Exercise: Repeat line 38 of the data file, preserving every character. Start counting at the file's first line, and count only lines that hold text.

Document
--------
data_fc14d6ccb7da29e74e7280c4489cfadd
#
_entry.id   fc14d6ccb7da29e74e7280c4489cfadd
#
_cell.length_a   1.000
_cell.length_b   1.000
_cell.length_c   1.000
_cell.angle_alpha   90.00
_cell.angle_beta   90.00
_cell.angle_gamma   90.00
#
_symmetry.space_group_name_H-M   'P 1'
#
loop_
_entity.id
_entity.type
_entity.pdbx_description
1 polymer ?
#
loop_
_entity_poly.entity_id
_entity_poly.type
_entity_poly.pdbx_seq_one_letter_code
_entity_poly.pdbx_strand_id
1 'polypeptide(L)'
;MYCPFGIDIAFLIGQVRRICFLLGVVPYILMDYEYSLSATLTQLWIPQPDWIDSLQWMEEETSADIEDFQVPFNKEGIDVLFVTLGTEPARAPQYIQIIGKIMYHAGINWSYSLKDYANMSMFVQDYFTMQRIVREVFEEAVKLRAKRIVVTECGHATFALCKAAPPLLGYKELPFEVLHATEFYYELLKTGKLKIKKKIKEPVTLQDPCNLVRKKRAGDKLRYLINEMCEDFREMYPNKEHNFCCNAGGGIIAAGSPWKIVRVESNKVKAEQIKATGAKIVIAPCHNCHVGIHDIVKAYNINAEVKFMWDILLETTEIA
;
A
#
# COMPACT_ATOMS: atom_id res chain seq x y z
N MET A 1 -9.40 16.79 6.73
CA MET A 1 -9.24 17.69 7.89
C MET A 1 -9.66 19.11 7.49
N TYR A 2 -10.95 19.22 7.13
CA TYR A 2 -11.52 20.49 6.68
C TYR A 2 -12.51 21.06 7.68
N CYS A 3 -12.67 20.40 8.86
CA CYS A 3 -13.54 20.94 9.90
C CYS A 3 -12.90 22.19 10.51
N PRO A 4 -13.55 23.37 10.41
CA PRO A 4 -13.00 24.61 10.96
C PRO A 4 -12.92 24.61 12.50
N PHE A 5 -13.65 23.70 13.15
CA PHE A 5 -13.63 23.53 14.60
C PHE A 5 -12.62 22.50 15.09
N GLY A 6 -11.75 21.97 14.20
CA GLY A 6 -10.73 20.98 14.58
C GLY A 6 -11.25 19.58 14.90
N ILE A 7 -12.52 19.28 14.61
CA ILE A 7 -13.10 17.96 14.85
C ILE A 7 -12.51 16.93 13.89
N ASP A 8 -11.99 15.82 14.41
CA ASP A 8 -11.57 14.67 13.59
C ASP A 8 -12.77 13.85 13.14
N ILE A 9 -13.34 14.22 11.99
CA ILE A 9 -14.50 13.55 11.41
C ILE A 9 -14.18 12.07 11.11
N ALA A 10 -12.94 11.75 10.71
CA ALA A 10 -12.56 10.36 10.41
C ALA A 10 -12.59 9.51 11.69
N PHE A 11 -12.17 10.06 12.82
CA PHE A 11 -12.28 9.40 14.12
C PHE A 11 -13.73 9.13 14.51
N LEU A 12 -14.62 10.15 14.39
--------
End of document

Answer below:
CA CYS A 3 -13.54 20.94 9.90